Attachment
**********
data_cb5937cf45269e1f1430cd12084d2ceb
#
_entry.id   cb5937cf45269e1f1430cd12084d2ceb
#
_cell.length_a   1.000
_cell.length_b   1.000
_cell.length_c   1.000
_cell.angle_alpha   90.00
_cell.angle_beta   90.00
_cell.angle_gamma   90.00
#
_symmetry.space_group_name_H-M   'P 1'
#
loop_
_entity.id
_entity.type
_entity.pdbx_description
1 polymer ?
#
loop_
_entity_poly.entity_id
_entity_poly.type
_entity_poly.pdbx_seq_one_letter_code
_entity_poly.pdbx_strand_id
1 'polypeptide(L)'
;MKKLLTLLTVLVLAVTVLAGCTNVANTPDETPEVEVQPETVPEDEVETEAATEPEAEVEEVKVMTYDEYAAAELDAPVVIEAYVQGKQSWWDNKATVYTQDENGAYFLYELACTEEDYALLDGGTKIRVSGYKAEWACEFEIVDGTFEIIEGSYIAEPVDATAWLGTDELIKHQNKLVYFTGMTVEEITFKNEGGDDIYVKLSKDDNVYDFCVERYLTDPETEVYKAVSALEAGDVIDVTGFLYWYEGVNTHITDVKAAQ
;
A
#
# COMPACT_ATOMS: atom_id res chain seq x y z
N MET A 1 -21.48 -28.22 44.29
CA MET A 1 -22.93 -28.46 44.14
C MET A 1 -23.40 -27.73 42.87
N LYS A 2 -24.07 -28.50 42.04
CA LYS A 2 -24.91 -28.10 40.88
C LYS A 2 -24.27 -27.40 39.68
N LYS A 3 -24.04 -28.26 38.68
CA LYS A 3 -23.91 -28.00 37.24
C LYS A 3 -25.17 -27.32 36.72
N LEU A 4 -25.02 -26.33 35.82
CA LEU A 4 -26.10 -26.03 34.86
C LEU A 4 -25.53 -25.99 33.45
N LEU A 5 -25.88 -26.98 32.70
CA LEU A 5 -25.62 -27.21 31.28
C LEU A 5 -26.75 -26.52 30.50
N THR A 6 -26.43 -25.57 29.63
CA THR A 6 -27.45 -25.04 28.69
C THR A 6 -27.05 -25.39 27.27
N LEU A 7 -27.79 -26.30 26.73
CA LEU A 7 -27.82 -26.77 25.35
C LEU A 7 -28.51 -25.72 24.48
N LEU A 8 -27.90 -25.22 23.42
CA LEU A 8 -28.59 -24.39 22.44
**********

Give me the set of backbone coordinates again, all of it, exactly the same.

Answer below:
data_cb5937cf45269e1f1430cd12084d2ceb
#
_entry.id   cb5937cf45269e1f1430cd12084d2ceb
#
_cell.length_a   1.000
_cell.length_b   1.000
_cell.length_c   1.000
_cell.angle_alpha   90.00
_cell.angle_beta   90.00
_cell.angle_gamma   90.00
#
_symmetry.space_group_name_H-M   'P 1'
#
loop_
_entity.id
_entity.type
_entity.pdbx_description
1 polymer ?
#
loop_
_entity_poly.entity_id
_entity_poly.type
_entity_poly.pdbx_seq_one_letter_code
_entity_poly.pdbx_strand_id
1 'polypeptide(L)'
;MKKLLTLLTVLVLAVTVLAGCTNVANTPDETPEVEVQPETVPEDEVETEAATEPEAEVEEVKVMTYDEYAAAELDAPVVIEAYVQGKQSWWDNKATVYTQDENGAYFLYELACTEEDYALLDGGTKIRVSGYKAEWACEFEIVDGTFEIIEGSYIAEPVDATAWLGTDELIKHQNKLVYFTGMTVEEITFKNEGGDDIYVKLSKDDNVYDFCVERYLTDPETEVYKAVSALEAGDVIDVTGFLYWYEGVNTHITDVKAAQ
;
A
#
# COMPACT_ATOMS: atom_id res chain seq x y z
N MET A 1 -21.48 -28.22 44.29
CA MET A 1 -22.93 -28.46 44.14
C MET A 1 -23.40 -27.73 42.87
N LYS A 2 -24.07 -28.50 42.04
CA LYS A 2 -24.91 -28.10 40.88
C LYS A 2 -24.27 -27.40 39.68
N LYS A 3 -24.04 -28.26 38.68
CA LYS A 3 -23.91 -28.00 37.24
C LYS A 3 -25.17 -27.32 36.72
N LEU A 4 -25.02 -26.33 35.82
CA LEU A 4 -26.10 -26.03 34.86
C LEU A 4 -25.53 -25.99 33.45
N LEU A 5 -25.88 -26.98 32.70
CA LEU A 5 -25.62 -27.21 31.28
C LEU A 5 -26.75 -26.52 30.50
N THR A 6 -26.43 -25.57 29.63
CA THR A 6 -27.45 -25.04 28.69
C THR A 6 -27.05 -25.39 27.27
N LEU A 7 -27.79 -26.30 26.73
CA LEU A 7 -27.82 -26.77 25.35
C LEU A 7 -28.51 -25.72 24.48
N LEU A 8 -27.90 -25.22 23.42
CA LEU A 8 -28.59 -24.39 22.44